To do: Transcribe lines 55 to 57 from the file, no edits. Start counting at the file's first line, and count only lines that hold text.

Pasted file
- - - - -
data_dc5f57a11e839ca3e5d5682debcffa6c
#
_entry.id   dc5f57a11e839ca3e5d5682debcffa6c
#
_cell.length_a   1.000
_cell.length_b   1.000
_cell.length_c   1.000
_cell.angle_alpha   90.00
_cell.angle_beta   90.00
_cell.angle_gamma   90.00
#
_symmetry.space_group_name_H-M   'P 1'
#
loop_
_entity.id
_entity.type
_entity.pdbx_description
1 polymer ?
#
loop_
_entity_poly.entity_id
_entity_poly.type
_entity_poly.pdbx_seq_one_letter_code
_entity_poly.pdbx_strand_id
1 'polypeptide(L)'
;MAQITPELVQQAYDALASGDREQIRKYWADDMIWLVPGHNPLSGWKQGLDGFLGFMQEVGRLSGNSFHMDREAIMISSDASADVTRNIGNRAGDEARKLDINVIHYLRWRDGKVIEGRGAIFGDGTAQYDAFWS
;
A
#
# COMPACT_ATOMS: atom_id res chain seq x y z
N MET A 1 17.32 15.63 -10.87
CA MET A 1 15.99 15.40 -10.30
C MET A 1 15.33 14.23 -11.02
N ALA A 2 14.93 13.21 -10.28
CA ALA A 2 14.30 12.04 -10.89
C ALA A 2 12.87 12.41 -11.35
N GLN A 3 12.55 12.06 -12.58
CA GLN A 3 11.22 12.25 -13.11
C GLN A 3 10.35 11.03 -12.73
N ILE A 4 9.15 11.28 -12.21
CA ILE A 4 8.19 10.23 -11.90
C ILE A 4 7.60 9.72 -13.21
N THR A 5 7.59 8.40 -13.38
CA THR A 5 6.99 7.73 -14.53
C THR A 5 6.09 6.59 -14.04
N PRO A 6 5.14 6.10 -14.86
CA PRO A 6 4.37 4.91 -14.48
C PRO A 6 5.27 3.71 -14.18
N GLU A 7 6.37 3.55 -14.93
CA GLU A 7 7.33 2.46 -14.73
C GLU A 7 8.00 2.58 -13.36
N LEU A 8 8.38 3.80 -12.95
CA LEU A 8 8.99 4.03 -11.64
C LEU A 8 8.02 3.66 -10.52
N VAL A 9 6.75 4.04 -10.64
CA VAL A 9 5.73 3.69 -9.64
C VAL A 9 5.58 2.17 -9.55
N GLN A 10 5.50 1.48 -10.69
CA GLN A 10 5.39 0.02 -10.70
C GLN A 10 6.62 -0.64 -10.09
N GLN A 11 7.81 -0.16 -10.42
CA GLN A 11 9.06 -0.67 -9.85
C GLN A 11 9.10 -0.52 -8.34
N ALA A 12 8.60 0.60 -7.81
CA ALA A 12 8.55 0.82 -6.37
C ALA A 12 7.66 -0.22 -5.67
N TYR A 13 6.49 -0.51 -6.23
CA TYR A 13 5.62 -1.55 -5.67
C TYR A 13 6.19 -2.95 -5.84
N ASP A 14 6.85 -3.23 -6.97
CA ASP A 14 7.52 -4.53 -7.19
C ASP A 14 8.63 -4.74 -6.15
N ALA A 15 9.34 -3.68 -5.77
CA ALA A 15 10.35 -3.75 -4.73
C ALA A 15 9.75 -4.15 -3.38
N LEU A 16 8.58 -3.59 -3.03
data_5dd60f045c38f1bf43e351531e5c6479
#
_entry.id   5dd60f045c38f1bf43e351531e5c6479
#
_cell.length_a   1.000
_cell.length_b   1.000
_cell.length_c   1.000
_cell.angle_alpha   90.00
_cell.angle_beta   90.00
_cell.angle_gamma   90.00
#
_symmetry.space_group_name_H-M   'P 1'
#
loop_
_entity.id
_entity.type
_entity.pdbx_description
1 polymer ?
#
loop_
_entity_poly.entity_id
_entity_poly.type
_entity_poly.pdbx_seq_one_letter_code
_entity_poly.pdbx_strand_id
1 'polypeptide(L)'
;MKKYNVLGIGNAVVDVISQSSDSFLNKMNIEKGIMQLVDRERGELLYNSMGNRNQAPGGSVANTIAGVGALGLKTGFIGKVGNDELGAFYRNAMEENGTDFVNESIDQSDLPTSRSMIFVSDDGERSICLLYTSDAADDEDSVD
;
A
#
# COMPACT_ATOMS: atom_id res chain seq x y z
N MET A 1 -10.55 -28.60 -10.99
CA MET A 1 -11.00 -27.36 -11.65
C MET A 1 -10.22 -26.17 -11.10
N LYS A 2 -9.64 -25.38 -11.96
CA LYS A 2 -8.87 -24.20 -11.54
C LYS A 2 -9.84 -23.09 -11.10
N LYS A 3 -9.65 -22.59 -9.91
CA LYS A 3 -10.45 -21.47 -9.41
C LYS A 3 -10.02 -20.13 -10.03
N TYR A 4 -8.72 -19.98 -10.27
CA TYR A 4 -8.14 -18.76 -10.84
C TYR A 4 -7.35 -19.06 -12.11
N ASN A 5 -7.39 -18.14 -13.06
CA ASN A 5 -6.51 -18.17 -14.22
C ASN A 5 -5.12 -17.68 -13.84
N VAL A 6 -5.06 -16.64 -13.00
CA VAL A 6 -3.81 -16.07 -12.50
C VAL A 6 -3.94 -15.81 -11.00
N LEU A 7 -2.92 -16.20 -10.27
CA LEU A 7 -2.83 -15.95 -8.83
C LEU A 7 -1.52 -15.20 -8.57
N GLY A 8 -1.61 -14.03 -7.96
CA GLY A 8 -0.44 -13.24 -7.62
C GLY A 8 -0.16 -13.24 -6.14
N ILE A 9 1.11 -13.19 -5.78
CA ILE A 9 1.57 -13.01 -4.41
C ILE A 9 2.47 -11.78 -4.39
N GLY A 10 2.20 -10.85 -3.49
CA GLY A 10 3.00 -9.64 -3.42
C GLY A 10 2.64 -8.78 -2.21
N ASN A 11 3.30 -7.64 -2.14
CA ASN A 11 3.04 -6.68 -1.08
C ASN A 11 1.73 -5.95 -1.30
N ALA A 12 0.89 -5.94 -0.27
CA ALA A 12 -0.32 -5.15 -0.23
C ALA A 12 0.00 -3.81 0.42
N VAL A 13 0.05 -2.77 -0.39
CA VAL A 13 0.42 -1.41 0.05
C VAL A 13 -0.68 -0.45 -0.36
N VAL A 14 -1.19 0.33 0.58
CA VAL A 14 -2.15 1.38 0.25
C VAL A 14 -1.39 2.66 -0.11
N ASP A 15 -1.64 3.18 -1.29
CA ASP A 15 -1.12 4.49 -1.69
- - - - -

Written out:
N VAL A 9 6.75 4.04 -10.64
CA VAL A 9 5.73 3.69 -9.64
C VAL A 9 5.58 2.17 -9.55